Lyme disease, caused by the bacterium Borrelia burgdorferi, is transmitted to people through the bite of infected blacklegged ticks.
Symptoms and Treatment
Common symptoms include fever, headaches, fatigue and a characteristic round or oval skin rash. If left untreated, the infection can spread to points beyond the tick bite site, including multiple skin rashes, joints, the heart and the nervous system.
In most cases, antibiotics are very effective in the initial stage of Lyme disease. The infection is usually resolved over a two-to-four-week course of antibiotics. This is not the case for people with ongoing symptoms such as fatigue, brain fog or musculoskeletal pains after an initial course of antibiotics. While the mechanisms driving these patients’ problems are unclear, the problems do not appear to respond to additional antibiotics. While some may experience short-term relief from antibiotics, carefully performed clinical trials do not find the rates of improvement better than placebo. Therefore, additional antibiotics do not have a role for people with post-treatment Lyme disease syndrome or problems labeled as chronic Lyme disease.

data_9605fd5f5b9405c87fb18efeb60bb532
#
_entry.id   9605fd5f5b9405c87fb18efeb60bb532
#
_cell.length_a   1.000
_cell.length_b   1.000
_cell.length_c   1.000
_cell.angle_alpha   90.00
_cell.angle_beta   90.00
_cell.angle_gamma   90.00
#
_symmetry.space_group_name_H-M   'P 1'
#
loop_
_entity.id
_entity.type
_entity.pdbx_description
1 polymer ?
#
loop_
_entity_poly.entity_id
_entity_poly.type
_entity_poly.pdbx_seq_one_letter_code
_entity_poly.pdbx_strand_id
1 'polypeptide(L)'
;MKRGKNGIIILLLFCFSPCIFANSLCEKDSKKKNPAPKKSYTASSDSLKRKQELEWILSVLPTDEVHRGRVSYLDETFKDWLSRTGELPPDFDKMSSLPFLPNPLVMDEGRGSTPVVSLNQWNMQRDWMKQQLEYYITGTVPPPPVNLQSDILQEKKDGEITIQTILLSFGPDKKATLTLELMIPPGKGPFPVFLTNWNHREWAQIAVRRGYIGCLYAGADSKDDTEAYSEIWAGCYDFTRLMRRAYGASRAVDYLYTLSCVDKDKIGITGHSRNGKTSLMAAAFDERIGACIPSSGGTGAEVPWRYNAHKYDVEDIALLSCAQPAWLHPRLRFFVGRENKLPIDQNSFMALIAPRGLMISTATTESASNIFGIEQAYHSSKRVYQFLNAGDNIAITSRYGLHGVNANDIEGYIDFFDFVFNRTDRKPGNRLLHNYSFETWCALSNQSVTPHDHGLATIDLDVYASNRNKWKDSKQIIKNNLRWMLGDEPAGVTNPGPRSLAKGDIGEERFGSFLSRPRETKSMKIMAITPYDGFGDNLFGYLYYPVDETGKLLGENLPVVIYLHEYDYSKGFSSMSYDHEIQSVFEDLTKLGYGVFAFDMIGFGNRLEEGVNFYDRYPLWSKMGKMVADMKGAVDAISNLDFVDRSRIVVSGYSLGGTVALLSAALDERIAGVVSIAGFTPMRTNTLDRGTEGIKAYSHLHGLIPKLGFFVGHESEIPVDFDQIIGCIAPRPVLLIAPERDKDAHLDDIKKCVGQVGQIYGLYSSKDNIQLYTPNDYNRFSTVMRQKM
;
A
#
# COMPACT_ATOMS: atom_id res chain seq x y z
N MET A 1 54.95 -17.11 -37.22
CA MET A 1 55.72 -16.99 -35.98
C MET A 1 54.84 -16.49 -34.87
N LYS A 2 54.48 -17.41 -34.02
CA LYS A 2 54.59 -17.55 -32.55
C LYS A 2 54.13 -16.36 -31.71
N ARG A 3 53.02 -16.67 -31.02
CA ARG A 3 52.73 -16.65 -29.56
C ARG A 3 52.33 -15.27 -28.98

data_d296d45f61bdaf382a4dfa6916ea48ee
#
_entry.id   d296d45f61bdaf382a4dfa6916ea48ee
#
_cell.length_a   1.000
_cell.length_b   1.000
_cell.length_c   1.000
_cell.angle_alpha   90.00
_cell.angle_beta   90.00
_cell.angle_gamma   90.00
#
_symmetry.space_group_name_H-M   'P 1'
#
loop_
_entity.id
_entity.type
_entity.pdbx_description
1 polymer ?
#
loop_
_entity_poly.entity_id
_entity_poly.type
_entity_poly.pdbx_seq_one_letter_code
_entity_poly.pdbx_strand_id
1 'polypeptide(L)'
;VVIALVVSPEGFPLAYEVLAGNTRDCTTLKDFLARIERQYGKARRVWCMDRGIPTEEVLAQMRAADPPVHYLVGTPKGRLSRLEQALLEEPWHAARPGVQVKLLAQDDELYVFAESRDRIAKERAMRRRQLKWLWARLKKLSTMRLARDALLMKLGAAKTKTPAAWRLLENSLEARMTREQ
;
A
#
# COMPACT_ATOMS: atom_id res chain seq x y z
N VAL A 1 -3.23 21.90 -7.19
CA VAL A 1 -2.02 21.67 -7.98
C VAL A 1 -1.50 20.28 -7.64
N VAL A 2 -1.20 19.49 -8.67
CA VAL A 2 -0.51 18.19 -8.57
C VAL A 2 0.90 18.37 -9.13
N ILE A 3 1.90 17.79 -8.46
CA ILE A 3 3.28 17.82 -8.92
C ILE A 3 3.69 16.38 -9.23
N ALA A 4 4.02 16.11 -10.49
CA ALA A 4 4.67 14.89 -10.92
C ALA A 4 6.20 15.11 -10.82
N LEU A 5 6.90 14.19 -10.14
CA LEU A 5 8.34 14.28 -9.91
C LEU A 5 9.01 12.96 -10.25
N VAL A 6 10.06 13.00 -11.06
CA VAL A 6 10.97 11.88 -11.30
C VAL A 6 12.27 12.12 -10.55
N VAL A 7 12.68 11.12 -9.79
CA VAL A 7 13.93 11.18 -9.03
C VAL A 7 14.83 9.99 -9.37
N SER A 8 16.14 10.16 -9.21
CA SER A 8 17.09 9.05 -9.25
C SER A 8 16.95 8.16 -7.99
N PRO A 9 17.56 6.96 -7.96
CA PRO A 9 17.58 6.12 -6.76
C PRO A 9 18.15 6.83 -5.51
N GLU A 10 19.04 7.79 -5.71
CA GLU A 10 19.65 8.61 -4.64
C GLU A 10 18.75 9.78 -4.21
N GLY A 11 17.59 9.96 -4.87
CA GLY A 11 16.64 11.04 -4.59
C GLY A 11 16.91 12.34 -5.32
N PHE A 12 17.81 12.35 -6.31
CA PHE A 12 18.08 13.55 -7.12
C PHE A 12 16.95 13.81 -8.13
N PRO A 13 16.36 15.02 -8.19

Using repellents such as DEET or permethrins, inspecting for ticks with prompt removal and bathing after exposure to potential tick habitats (grassy, brushy or wooded areas) are steps that can help prevent Lyme disease.
Source: Centers for Disease Control and Prevention
IDSA engages in advocacy efforts that support better Lyme disease diagnosis, treatment, prevention and public education. IDSA has worked with the American Academy of Neurology and the American College of Rheumatology to develop evidence-based clinical practice guidelines for preventing, diagnosing and treating Lyme disease.
Useful Information and Resources
For the Public
- Clinical Practice Guidelines From IDSA, the American Academy of Neurology and the American College of Rheumatology for the Prevention, Diagnosis and Treatment of Lyme Disease
- CDC: For Health Care Providers
Public Policy, Advocacy and Action
- IDSA Comments to Tick-Borne Disease Working Group (April 15, 2022)
- IDSA Comments to Tick-Borne Disease Working Group (Feb. 16, 2022)